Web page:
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How I Made My Vertical Viola by  Tom Vohr

This is an article about how I made my vertical viola. I first got interested in a vertical viola when my hands were giving me a problem playing the Viola. My string teacher mentioned something about a 20+ inch Viola that was an alto violin and showed me a picture that got me interested enough to look into the history of the vertical viola.

I went online to look up the history of the vertical viola. I found that the vertical viola is also called an alto violin. During the 1960s an instrument maker named Carlene Hodgins reasoned that a Viola played vertically could be made larger. She came to the conclusion that a larger viola will produce better sound. Based on these principles she designed a viola about two 1/2 inches longer than the regular viola. This new viola was intended to be played vertically like a cello. It also allowed cello players to play an instrument that was tuned one octave higher that of the cello.

The fundamental acoustic principle underlying the alto violin is that the main body resonance of the wood of the instrument should match the second-highest string, and the main cavity resonance of the air the instrument should match the third-highest string. On a viola these strings are D and G, respectively. The standard viola is too small to achieve this matchup of string frequency to resonance frequency.

After some investigation I found that if I want to play a vertical viola, I would have two choices. I would either have to purchase a fully handcrafted, very expensive instrument or I could go with the idea that a cello would be designed roughly the same as a viola except played an octave lower. With this reasoning I decide to find a small cello and overcome any adaptation problems.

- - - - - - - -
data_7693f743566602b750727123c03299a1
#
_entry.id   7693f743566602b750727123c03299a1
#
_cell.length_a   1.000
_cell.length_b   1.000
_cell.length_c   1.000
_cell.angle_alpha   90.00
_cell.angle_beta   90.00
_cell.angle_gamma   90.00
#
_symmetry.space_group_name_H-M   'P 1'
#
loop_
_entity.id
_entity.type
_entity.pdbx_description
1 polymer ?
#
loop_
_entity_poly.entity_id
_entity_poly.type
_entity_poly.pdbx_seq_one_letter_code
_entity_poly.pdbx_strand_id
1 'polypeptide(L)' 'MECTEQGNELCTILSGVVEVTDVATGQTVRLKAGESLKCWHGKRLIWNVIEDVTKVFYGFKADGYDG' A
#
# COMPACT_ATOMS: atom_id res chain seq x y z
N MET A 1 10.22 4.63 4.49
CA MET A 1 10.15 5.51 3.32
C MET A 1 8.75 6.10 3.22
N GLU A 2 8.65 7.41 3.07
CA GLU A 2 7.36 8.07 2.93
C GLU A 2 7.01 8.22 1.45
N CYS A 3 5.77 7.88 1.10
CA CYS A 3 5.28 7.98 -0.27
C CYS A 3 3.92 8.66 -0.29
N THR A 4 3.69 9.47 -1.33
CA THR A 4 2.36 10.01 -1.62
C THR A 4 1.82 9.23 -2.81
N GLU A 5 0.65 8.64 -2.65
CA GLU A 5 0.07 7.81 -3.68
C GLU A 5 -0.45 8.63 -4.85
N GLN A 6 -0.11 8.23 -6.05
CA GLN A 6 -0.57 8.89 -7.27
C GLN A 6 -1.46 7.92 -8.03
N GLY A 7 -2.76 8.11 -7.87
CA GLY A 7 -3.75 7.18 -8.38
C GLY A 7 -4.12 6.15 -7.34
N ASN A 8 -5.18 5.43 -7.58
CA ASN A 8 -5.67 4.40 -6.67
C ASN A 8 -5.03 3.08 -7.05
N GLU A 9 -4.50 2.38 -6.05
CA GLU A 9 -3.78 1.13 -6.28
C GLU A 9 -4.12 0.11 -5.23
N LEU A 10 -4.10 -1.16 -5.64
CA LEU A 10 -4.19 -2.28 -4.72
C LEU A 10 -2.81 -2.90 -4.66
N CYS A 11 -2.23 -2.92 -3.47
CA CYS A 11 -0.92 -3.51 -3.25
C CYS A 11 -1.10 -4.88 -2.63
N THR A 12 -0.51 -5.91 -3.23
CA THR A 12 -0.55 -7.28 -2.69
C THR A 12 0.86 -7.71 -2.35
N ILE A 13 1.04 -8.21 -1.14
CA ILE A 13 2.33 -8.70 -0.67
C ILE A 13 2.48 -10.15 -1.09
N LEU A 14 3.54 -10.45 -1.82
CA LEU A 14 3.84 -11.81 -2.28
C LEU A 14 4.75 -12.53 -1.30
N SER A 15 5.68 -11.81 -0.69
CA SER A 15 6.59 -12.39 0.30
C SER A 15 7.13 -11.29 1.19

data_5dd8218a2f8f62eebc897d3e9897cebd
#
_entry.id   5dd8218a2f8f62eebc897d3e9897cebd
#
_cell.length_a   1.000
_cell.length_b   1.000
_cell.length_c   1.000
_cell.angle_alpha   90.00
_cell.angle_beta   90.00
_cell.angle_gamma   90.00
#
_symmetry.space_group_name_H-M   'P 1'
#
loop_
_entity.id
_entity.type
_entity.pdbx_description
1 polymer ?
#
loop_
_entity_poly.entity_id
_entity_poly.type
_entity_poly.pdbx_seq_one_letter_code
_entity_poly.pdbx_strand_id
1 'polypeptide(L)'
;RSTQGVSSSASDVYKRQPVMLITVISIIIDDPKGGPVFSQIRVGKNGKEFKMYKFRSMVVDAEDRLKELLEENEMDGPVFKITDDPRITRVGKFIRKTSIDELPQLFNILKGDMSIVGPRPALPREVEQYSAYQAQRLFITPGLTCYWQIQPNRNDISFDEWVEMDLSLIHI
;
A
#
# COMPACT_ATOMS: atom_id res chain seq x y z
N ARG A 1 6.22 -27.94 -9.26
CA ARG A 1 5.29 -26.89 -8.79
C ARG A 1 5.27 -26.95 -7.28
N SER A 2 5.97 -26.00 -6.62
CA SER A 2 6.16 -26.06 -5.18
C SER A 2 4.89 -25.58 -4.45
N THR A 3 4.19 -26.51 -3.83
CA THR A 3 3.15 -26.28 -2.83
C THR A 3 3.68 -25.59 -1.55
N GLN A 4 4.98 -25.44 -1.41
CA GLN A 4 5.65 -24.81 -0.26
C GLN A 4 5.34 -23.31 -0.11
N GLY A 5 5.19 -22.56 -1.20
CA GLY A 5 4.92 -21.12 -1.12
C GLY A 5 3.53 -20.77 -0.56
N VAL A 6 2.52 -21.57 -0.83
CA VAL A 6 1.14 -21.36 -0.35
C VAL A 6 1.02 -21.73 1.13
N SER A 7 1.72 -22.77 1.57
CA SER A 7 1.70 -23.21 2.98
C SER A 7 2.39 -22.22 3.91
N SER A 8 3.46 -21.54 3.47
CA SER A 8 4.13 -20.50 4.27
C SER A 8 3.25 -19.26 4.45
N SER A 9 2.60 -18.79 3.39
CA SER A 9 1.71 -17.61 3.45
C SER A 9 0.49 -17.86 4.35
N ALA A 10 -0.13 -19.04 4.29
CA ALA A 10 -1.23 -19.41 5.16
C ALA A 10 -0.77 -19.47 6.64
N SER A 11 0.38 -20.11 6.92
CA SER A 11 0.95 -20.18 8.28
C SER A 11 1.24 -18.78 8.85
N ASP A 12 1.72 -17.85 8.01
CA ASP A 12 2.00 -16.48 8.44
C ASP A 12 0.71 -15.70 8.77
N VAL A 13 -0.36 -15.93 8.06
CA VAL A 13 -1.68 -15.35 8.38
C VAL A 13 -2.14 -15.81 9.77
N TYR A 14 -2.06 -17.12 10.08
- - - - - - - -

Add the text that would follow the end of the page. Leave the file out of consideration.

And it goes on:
I started with a 1/8 cello and found my viola strings too short. I needed to find long enough strings to fit my new alto violin. I found a small company located in Florida that makes strings for the violin octet. They were almost long enough for my new project but I was missing about an inch. After consulting with a violin company I found I could get long enough tailpiece hanger for the baby cello.

The next problem I had was to realize that by changing the dynamics even a little bit, my bridge needed to be reshaped for the new instrument. I talked this over with my luthier and found that he was willing to make me a new bridge for this project.

After stretching and moving things around, I was finally able to get everything in alignment. I bowed my first scale on the new vertical viola. Using the 1/8 cello version is quite a challenge because it just a little on the long side for the alto violin string. I did find however that the tone was much deeper and the quality of the viola was very rich and in perfect pitch.

My next attempt at the vertical Viola was to use a 1/10 cello and I found that this was a more accommodating fit with the strings size and also with the bridge.

I sold my 1/8th cello vertical viola. I still play the 1/10 vertical viola. I have the satisfaction of designing my vertical viola as well as the enjoyment of playing all of my stringed instruments.

Tom Vohr

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